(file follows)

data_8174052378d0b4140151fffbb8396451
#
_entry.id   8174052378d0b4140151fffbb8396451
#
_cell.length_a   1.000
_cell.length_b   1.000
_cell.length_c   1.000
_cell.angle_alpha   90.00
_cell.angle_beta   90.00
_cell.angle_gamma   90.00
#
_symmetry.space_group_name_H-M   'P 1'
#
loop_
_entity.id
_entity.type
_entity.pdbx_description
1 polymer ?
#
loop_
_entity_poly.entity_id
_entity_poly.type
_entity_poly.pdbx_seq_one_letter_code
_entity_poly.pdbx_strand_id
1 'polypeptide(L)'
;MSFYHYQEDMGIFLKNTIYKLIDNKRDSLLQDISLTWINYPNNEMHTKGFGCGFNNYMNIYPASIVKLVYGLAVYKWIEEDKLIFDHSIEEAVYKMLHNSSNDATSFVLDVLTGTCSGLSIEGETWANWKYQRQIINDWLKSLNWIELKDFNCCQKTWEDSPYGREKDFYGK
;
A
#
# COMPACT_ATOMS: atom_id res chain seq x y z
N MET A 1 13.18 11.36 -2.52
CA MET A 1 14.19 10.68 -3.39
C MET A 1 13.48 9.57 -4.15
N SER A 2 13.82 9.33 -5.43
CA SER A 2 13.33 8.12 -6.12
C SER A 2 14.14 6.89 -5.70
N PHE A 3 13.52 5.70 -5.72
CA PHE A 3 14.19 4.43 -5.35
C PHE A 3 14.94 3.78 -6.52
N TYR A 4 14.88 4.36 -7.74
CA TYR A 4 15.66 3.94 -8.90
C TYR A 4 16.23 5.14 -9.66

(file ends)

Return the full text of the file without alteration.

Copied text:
data_8174052378d0b4140151fffbb8396451
#
_entry.id   8174052378d0b4140151fffbb8396451
#
_cell.length_a   1.000
_cell.length_b   1.000
_cell.length_c   1.000
_cell.angle_alpha   90.00
_cell.angle_beta   90.00
_cell.angle_gamma   90.00
#
_symmetry.space_group_name_H-M   'P 1'
#
loop_
_entity.id
_entity.type
_entity.pdbx_description
1 polymer ?
#
loop_
_entity_poly.entity_id
_entity_poly.type
_entity_poly.pdbx_seq_one_letter_code
_entity_poly.pdbx_strand_id
1 'polypeptide(L)'
;MSFYHYQEDMGIFLKNTIYKLIDNKRDSLLQDISLTWINYPNNEMHTKGFGCGFNNYMNIYPASIVKLVYGLAVYKWIEEDKLIFDHSIEEAVYKMLHNSSNDATSFVLDVLTGTCSGLSIEGETWANWKYQRQIINDWLKSLNWIELKDFNCCQKTWEDSPYGREKDFYGK
;
A
#
# COMPACT_ATOMS: atom_id res chain seq x y z
N MET A 1 13.18 11.36 -2.52
CA MET A 1 14.19 10.68 -3.39
C MET A 1 13.48 9.57 -4.15
N SER A 2 13.82 9.33 -5.43
CA SER A 2 13.33 8.12 -6.12
C SER A 2 14.14 6.89 -5.70
N PHE A 3 13.52 5.70 -5.72
CA PHE A 3 14.19 4.43 -5.35
C PHE A 3 14.94 3.78 -6.52
N TYR A 4 14.88 4.36 -7.74
CA TYR A 4 15.66 3.94 -8.90
C TYR A 4 16.23 5.14 -9.66